Non-Traditional Students Starting College

by Khadijah Ali-Coleman - Date: 2007-03-27 - Word Count: 423 Share This!

The idea of college is a huge step for any high school student. It's a gigantic step for those who are full-fledged adults juggling a job, parenting and the every day adventures of being a grown-up. Though the transition to becoming a college student can seem tricky and not as seamless as it may seem for someone coming straight out of high school, it is easier than you think.

Define your outcomes
What is the reason or reasons you want to begin a college program? Does your current job require a degree to offer advancement? Do you want to enter a new field? Have you always been interested in certain discipline and now have the time and the courage to pursue it? Make sure you know what your reasons are for applying to school and beginning a college career. Defining your outcomes will provide you with guidance as you pursue your course of study.

Apply to colleges that have class options you can work with
If you want to start college but know that you won't be able to devote day or evening hours to attend class because of work or other obligations, see if your college of choice has alternative options. Many colleges nowadays offer courses on-line or courses that meet once a week or less. Also, learn if your college and program of choice accepts work experience as college credit. As a non-traditional student, you have a wealth of experience and knowledge that may be applicable to the course of study you are pursuing.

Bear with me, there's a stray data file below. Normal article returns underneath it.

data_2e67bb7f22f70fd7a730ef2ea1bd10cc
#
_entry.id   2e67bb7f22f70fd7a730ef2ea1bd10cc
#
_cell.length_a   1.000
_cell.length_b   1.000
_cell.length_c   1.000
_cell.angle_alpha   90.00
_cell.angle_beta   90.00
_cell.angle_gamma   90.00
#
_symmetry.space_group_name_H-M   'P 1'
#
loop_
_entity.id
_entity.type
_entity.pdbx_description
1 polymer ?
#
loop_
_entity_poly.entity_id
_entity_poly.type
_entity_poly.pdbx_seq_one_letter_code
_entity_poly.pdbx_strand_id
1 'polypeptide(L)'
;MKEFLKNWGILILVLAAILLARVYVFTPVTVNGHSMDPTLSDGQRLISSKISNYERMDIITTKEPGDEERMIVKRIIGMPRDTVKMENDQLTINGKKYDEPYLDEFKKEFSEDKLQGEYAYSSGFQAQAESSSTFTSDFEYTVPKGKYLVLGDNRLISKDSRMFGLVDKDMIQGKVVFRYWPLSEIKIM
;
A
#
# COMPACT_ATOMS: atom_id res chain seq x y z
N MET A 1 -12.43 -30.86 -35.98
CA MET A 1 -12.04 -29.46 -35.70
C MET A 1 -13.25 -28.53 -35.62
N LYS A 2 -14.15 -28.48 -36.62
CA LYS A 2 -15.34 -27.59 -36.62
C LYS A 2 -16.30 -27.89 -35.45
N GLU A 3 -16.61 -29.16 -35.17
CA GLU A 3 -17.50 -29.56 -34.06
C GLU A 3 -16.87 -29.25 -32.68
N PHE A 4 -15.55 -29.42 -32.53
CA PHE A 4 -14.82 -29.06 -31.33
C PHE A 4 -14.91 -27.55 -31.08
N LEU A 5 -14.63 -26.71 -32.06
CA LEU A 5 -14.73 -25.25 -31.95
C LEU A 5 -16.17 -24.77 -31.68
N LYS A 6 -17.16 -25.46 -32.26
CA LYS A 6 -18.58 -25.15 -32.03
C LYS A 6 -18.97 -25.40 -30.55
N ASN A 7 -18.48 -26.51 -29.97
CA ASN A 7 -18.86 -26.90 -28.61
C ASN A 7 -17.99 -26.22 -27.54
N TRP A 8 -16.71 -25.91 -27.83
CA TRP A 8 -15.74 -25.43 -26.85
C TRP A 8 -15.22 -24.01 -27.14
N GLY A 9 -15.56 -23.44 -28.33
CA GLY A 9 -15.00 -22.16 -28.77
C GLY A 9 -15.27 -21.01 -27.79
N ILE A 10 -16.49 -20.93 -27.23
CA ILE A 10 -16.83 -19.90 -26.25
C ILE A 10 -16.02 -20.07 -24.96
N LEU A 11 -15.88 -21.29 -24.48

Get connected with campus resources
Once you apply and are accepted to your college of choice, make sure that you become acquainted with the services available on campus to support student success. Knowing the college's services and supports beforehand may impact your decision to attend the school. Many, if not all of these services are free and typically flexible to accommodate the busiest schedule. At Morgan State University located in Baltimore, Maryland, the school's Office of Retention has a free program for parenting students called IOP (Improved Opportunities for Parents) and created a program called Weekend University where non-traditional students can attend classes on Fridays and Saturdays. The University of Maryland, Baltimore County (UMBC) has Student Support Services (SSS) which connects students with free tutors and other assistance they may need to excel academically. Most schools have these services free for their students. It serves you well to research and become acquainted with them early on.

Khadijah Ali-Coleman, M.A. is a college administrator and founder of So Our Youth Aspire (S.O.Y.A.), LLC.

Related Tags: education, students, career, high, college, school, apply, admissions, studying, transition, resource, campus, non-traditional, khadijah, ali, coleman

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